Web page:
• Funny Bob.. I was just dreaming of seeing my post on 8-) Back to the name, this is exactly what I'm afraid. I may have to sign a contract with a company and when they'll see a different name they will react strangely. Do you thing something like Tim Kara (aka Timoleon Karaxtzidakis) will work? – Tim Kara 14 years ago
  • Sorry Bob, but I disagree :-( I've been using my nickname for years and I've never had a problem when signing my real name on a legal document. Doesn't mean it can't happen, but it's extremely unlikely. You can always provide a drivers license as proof if it ever comes to that. As Fernando pointed out, a majority of celebrities use aliases without legally changing their names. – Zuly Gonzalez 14 years ago
  • Zuly I agree but mainly is my last name that causes the problem – Tim Kara 14 years ago
  • Anon, I updated my answer to address your question about your lastname. – Zuly Gonzalez 14 years ago
  • Remember you can use your real name on anything legal and your alias on other things. No one will care. – Jason 14 years ago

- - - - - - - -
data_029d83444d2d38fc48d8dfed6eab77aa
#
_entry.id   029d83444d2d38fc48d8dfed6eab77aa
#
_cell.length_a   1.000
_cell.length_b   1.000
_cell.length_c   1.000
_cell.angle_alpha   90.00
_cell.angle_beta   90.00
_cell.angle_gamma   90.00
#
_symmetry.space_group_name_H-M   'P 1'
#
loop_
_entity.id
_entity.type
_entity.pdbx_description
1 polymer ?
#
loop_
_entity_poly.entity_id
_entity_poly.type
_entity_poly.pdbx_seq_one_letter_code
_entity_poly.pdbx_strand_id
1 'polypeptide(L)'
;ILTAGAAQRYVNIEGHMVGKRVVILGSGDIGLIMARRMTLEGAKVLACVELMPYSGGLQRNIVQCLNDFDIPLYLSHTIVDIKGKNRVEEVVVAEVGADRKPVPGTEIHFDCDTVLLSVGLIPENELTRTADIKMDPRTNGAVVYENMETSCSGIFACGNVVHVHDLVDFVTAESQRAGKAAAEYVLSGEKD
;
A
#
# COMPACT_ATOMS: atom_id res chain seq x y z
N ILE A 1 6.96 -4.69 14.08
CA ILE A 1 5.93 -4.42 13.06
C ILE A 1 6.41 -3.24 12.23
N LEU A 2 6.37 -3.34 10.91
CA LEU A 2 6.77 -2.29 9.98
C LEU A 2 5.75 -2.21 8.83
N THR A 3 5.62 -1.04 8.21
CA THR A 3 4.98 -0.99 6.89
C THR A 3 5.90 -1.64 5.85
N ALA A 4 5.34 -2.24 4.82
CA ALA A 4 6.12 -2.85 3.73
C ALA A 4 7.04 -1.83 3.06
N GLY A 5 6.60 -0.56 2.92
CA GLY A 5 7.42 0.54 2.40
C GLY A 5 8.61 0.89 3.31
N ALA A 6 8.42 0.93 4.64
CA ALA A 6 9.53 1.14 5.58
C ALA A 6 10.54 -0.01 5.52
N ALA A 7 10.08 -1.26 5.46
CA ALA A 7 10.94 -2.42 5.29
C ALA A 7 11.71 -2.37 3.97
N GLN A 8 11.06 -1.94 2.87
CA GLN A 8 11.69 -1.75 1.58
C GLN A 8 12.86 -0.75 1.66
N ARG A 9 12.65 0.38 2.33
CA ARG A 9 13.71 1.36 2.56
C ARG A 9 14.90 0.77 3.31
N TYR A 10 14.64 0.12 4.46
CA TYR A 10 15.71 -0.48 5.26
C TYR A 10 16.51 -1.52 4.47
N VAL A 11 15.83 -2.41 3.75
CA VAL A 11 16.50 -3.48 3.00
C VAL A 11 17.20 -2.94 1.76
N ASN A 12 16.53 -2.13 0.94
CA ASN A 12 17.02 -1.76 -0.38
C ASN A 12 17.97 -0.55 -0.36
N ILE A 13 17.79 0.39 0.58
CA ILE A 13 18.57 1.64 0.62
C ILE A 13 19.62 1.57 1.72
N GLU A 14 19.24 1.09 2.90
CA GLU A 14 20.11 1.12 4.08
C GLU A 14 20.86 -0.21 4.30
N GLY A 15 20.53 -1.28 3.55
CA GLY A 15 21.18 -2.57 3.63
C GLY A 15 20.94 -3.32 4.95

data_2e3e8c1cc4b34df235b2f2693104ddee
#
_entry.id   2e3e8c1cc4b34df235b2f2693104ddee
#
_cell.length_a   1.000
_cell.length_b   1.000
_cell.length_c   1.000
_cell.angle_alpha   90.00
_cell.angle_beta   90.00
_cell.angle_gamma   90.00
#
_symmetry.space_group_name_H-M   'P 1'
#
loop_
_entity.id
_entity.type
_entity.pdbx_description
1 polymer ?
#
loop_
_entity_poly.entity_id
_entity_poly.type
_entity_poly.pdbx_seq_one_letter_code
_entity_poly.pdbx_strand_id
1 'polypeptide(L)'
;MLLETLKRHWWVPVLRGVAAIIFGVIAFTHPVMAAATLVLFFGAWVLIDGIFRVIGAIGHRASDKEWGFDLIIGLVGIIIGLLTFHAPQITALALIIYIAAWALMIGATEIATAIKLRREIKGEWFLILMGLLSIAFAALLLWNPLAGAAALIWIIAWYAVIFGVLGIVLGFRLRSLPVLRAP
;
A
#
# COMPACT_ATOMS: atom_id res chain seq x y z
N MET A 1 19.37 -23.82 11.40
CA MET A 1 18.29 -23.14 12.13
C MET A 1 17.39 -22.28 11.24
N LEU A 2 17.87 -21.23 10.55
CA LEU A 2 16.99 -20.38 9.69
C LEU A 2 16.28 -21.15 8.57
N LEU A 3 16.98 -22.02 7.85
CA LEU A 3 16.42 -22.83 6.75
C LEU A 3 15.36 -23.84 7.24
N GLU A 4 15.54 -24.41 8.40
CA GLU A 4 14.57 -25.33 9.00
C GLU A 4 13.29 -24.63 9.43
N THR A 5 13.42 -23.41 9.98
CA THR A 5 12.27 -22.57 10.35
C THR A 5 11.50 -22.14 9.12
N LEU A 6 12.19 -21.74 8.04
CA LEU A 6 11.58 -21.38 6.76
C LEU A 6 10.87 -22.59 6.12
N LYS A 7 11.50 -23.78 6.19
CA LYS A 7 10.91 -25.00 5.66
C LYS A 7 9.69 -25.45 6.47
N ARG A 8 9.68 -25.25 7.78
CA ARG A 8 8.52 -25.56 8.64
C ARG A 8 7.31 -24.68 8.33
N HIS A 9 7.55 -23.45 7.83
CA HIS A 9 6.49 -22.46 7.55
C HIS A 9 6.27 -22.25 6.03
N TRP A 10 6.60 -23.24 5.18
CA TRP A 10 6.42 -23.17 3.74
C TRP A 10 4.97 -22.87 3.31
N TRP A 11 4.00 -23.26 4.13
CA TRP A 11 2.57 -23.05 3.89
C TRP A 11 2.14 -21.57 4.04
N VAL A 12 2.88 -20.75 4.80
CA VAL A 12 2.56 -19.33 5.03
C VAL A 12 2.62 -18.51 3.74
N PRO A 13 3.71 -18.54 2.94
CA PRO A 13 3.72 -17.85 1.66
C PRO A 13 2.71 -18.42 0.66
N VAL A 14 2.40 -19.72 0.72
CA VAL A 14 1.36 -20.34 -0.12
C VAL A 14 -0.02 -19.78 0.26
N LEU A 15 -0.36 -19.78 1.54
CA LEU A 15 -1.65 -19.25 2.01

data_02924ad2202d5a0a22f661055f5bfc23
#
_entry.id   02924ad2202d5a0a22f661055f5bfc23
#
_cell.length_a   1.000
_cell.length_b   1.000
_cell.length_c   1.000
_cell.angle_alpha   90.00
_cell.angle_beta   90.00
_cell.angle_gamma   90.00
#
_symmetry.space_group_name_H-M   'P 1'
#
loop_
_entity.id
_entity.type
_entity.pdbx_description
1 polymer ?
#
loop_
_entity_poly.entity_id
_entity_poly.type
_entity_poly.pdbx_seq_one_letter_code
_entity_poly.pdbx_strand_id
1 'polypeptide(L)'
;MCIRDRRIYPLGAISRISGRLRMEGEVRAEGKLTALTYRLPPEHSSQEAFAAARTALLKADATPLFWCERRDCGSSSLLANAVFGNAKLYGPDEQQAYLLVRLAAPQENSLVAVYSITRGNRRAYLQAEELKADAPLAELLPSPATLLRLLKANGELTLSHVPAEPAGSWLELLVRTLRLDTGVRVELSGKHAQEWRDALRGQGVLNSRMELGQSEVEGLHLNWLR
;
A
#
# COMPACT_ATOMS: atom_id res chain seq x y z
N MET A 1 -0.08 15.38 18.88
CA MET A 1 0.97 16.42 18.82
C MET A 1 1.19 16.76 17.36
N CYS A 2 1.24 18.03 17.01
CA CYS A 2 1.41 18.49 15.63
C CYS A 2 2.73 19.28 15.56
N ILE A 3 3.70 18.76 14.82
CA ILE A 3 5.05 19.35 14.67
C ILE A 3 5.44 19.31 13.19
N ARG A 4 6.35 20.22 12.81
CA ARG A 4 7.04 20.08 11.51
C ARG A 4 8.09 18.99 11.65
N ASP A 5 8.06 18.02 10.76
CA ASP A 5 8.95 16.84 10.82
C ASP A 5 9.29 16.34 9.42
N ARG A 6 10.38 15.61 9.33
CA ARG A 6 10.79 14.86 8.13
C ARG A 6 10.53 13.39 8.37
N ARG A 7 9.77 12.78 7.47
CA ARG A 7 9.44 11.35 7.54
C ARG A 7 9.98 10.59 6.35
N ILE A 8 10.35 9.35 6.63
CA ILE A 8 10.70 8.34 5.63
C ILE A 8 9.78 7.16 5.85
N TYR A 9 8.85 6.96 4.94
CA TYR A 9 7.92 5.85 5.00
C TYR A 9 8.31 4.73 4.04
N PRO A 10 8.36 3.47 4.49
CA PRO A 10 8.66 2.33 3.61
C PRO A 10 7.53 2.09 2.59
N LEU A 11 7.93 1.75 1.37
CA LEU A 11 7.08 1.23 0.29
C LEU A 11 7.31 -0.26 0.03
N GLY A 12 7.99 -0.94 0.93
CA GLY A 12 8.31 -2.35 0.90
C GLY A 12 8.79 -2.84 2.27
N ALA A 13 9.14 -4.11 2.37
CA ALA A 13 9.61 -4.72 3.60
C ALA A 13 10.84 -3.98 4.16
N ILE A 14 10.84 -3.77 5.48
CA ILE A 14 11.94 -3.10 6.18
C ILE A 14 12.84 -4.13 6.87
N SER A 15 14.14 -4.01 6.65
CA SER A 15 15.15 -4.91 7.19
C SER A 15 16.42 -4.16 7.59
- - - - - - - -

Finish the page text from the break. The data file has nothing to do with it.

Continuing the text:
• Tim - if the goal is to be more approachable, go with Tim Karaxtzidakis - no one cares what you call yourself (I go by Bob). But changing your last name has legal implications. If you go by Tim Karaxtzidakis and you papers say Timoleon Karaxtzidakis, no problem. But if you go by Tim Kara and your driver's license, passport, etc say Timoleon Karaxtzidakis, that will be depending on the circumstances a huge problem. P.S. - I'd like to see your post at 47hats too! Email me. – Bob Walsh 14 years ago

Your Answer

  • Bold
  • Italic
  • • Bullets
  • 1. Numbers
  • Quote
Not the answer you're looking for? Ask your own question or browse other questions in these topics:

Business Identity